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A day in the life of cyberspacers

It's only fitting that the very day that President Clinton signed the telecommunication bill into law, parts of which critics claim squelches online free speech, that "24 Hours n Cyberspace,would make its debut. .

It's only fitting that the very day that President Clinton signed the telecommunication bill into law, parts of which critics claim squelches online free speech, that 24 Hours in Cyberspace, would make its debut.

The site featured essays and photos from all parts of the world and linked thousands of people to a single Web site. As of late Friday, the site - which went "live" Thursday midnight - had nearly 22,000 people who had signed the "guestbook," and perhaps had attracted thousands more who didn't sign in.

Of those that signed on: 73% were men, 27% were women; 13% were under the age of 20, 37% were between 21 and 35 years old, 45% were between 36 and 59 years old, 3% were older than 60 years old.

Rick Smolan, creator of the Day in the Life series of photography books, had sent 100 photojournalists around the world to photograph people in places like South Africa, Australia, and Antarctica. Each photo is accompanied by a 500-word story and audio clips of interviews with the photographers about their experience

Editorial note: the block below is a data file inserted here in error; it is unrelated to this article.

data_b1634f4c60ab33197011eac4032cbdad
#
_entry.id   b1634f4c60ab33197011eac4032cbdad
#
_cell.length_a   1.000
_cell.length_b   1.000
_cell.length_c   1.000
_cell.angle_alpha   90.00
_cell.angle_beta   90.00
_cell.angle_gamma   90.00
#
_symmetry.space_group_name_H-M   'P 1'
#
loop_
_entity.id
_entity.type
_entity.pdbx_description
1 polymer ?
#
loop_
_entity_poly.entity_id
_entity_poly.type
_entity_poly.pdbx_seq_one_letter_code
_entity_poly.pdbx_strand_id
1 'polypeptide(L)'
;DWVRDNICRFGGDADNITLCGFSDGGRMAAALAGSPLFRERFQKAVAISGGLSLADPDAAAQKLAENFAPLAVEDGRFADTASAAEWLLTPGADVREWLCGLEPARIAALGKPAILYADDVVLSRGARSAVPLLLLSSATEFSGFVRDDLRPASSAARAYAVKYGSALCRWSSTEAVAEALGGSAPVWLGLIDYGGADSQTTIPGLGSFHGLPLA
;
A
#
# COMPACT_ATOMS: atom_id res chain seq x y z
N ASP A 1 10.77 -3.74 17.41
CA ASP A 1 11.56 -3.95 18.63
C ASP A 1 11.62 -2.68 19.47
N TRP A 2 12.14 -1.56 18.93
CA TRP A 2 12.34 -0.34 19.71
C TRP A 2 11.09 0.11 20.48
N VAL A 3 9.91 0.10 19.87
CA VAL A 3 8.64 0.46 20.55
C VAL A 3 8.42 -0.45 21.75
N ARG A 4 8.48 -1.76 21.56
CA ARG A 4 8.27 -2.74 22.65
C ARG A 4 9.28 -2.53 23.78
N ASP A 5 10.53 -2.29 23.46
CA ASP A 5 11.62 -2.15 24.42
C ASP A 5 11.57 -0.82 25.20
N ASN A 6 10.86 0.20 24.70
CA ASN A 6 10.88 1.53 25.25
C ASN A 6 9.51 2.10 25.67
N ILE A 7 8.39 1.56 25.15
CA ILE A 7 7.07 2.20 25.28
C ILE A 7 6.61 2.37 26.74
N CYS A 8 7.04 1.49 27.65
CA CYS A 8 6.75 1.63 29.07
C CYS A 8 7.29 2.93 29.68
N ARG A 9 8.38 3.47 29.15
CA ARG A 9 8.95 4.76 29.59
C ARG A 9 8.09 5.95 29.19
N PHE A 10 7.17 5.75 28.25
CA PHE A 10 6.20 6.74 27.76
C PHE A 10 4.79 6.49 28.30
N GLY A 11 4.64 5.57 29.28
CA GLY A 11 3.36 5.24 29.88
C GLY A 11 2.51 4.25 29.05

The stories and pictures covered a wide spectrum - from religion to smut. For example there was a photo essay about a Buddhist temple getting wired. "The Internet is a wonderful opportunity to propagate Buddha's teachings, not only in Japan but also to the world,'' a monk was quoted as saying.

On the other extreme was a story on "Dialing Up Safe Cybersex" about a dial-up service on the Net. Said one of the partners: "I don't do this because I like to be around naked women," he insists. "It's a business decision. A lot of people are afraid to enter this market because of the residual problems, legal, etc. But there's a lot of opportunity."

The "24 Hours in Cyberspace" site will taken off line Sunday. A permanent site will resurface in March.